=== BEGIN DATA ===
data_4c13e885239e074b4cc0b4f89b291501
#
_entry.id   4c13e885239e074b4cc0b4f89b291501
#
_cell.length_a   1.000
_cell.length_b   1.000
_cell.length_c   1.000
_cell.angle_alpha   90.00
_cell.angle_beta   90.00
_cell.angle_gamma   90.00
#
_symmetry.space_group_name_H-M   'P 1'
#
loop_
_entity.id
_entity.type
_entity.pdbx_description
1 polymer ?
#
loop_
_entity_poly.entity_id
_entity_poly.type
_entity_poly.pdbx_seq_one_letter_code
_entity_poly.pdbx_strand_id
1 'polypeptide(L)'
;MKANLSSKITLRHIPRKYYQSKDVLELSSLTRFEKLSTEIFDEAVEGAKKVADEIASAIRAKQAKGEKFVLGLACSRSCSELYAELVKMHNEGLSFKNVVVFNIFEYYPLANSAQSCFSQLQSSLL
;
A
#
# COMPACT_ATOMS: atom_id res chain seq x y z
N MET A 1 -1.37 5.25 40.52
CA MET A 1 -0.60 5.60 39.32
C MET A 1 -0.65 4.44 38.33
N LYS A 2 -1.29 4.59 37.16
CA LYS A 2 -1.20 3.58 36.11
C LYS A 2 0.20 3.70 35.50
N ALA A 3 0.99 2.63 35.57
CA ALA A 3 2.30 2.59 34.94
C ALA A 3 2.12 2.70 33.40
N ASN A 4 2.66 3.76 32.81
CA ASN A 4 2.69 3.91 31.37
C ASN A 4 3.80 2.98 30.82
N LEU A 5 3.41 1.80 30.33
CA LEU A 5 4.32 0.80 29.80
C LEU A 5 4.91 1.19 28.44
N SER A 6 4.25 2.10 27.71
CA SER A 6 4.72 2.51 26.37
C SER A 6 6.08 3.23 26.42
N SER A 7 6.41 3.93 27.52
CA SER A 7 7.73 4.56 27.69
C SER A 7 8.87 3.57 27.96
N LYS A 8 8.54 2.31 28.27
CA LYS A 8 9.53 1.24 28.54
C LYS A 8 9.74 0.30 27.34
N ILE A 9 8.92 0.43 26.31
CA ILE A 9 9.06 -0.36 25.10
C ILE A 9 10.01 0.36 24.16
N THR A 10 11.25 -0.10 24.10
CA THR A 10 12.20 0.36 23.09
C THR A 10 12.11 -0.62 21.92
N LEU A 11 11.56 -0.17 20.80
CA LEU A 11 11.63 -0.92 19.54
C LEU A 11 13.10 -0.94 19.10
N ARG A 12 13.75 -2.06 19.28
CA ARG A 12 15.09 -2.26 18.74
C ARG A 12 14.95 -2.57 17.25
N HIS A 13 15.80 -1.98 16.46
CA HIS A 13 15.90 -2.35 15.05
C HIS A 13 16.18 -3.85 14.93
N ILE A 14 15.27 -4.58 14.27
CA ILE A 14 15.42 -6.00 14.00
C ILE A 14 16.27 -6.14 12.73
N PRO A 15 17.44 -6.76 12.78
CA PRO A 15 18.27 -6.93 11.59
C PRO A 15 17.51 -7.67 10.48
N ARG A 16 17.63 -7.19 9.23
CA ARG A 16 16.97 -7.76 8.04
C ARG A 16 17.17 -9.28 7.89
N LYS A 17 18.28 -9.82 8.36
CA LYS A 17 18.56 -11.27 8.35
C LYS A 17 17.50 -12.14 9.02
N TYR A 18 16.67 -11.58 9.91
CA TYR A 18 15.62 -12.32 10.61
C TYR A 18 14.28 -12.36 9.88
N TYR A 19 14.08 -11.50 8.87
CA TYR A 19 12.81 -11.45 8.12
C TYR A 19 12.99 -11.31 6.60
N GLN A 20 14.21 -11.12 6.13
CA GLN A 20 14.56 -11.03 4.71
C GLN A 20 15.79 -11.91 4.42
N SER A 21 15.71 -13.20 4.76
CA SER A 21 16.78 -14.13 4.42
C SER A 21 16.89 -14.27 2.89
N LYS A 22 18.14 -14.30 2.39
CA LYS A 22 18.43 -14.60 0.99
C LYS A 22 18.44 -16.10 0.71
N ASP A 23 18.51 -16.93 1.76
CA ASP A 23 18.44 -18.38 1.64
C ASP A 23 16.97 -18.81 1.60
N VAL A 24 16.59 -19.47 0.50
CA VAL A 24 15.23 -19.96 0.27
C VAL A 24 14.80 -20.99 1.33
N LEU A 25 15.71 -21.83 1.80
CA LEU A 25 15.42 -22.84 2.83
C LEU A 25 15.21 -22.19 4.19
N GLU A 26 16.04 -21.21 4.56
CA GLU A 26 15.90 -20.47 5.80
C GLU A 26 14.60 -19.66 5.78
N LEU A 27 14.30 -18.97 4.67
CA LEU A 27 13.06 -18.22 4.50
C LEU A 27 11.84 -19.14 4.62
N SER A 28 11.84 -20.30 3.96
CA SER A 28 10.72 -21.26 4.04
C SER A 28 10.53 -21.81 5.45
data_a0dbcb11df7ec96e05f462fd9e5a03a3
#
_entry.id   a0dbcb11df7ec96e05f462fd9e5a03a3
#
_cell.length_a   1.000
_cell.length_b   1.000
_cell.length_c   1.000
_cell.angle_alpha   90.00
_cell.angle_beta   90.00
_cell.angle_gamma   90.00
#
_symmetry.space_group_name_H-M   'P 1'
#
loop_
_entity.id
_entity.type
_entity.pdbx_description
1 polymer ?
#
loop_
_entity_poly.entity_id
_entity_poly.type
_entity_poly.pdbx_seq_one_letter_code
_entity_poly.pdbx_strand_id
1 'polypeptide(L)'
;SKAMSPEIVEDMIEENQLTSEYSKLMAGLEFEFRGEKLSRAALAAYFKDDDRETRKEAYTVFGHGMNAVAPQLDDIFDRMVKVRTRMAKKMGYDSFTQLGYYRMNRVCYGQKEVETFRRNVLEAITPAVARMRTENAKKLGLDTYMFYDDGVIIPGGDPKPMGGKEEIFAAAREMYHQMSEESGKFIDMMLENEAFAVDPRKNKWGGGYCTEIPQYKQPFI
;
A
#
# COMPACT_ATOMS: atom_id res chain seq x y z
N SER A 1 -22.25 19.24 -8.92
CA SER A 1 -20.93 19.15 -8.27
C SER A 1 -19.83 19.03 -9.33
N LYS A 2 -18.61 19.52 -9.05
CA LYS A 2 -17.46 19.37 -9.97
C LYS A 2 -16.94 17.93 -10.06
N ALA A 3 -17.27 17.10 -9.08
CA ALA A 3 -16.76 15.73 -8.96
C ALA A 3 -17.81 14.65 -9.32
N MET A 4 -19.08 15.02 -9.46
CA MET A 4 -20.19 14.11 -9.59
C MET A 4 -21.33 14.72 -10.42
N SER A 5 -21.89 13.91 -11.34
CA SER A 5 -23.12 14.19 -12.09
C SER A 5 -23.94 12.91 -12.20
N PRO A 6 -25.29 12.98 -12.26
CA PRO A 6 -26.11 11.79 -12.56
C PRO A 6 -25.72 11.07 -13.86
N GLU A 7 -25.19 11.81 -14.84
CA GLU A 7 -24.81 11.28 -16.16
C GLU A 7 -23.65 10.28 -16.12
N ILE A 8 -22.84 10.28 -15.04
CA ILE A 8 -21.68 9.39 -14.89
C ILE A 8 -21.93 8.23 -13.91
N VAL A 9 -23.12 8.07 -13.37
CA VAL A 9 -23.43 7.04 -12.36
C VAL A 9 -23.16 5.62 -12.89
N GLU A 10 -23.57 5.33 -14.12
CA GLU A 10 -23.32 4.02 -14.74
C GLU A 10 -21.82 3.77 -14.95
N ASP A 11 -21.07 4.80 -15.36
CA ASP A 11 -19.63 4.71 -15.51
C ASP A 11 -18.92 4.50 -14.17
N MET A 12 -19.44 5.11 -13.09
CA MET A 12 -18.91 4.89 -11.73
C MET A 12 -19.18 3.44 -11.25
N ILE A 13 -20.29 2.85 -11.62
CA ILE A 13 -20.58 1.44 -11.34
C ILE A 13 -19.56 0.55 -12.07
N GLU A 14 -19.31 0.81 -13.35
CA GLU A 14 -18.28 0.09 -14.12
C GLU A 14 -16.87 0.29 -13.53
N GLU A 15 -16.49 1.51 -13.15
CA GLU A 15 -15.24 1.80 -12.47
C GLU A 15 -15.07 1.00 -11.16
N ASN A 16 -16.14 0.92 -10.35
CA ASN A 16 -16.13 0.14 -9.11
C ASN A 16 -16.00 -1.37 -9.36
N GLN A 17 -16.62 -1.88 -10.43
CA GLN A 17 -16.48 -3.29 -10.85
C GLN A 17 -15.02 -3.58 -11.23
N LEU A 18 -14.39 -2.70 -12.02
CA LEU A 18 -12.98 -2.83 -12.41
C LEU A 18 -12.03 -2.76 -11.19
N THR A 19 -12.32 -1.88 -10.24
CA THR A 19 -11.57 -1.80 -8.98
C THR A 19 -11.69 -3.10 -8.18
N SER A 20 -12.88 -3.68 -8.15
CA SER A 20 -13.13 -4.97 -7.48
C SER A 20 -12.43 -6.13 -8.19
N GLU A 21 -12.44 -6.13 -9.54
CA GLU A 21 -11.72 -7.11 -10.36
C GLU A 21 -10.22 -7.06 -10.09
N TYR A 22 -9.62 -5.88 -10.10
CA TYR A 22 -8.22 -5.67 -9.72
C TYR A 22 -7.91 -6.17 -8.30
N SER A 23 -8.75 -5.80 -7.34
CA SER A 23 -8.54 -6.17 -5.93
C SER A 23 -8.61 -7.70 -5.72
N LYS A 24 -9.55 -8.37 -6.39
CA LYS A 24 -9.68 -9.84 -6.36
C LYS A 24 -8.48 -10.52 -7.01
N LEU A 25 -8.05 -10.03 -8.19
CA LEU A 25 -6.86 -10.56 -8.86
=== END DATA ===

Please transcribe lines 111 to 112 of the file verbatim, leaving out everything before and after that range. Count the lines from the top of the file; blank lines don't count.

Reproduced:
C LEU A 27 11.84 -19.14 4.62
N SER A 28 11.84 -20.30 3.96